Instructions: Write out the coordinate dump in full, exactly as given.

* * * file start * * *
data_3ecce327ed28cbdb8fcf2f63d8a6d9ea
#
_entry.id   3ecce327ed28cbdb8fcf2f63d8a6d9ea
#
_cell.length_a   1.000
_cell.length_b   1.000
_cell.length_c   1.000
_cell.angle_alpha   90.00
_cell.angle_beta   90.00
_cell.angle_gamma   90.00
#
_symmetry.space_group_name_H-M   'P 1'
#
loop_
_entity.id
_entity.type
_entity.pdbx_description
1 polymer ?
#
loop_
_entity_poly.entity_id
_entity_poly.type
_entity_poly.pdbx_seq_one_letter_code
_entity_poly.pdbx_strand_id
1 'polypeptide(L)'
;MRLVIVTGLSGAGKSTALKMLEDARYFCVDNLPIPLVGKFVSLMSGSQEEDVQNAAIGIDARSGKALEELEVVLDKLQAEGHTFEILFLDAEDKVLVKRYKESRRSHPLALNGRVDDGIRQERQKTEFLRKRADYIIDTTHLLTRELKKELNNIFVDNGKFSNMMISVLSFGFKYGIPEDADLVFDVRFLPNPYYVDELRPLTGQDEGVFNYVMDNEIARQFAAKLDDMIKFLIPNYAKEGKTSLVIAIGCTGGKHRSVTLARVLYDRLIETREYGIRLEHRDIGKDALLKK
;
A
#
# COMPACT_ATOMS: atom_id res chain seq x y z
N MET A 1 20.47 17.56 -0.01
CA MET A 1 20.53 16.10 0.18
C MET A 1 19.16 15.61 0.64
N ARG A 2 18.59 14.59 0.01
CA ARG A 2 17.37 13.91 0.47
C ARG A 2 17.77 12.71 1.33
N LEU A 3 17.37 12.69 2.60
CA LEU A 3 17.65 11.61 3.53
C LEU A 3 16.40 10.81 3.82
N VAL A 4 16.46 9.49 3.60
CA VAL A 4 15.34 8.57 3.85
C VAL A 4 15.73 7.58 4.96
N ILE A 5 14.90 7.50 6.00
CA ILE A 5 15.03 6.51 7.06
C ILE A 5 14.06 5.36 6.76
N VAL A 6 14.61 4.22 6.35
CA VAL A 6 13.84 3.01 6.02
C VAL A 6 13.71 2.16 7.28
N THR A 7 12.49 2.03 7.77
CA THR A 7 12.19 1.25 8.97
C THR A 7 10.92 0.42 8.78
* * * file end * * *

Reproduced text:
data_3ecce327ed28cbdb8fcf2f63d8a6d9ea
#
_entry.id   3ecce327ed28cbdb8fcf2f63d8a6d9ea
#
_cell.length_a   1.000
_cell.length_b   1.000
_cell.length_c   1.000
_cell.angle_alpha   90.00
_cell.angle_beta   90.00
_cell.angle_gamma   90.00
#
_symmetry.space_group_name_H-M   'P 1'
#
loop_
_entity.id
_entity.type
_entity.pdbx_description
1 polymer ?
#
loop_
_entity_poly.entity_id
_entity_poly.type
_entity_poly.pdbx_seq_one_letter_code
_entity_poly.pdbx_strand_id
1 'polypeptide(L)'
;MRLVIVTGLSGAGKSTALKMLEDARYFCVDNLPIPLVGKFVSLMSGSQEEDVQNAAIGIDARSGKALEELEVVLDKLQAEGHTFEILFLDAEDKVLVKRYKESRRSHPLALNGRVDDGIRQERQKTEFLRKRADYIIDTTHLLTRELKKELNNIFVDNGKFSNMMISVLSFGFKYGIPEDADLVFDVRFLPNPYYVDELRPLTGQDEGVFNYVMDNEIARQFAAKLDDMIKFLIPNYAKEGKTSLVIAIGCTGGKHRSVTLARVLYDRLIETREYGIRLEHRDIGKDALLKK
;
A
#
# COMPACT_ATOMS: atom_id res chain seq x y z
N MET A 1 20.47 17.56 -0.01
CA MET A 1 20.53 16.10 0.18
C MET A 1 19.16 15.61 0.64
N ARG A 2 18.59 14.59 0.01
CA ARG A 2 17.37 13.91 0.47
C ARG A 2 17.77 12.71 1.33
N LEU A 3 17.37 12.69 2.60
CA LEU A 3 17.65 11.61 3.53
C LEU A 3 16.40 10.81 3.82
N VAL A 4 16.46 9.49 3.60
CA VAL A 4 15.34 8.57 3.85
C VAL A 4 15.73 7.58 4.96
N ILE A 5 14.90 7.50 6.00
CA ILE A 5 15.03 6.51 7.06
C ILE A 5 14.06 5.36 6.76
N VAL A 6 14.61 4.22 6.35
CA VAL A 6 13.84 3.01 6.02
C VAL A 6 13.71 2.16 7.28
N THR A 7 12.49 2.03 7.77
CA THR A 7 12.19 1.25 8.97
C THR A 7 10.92 0.42 8.78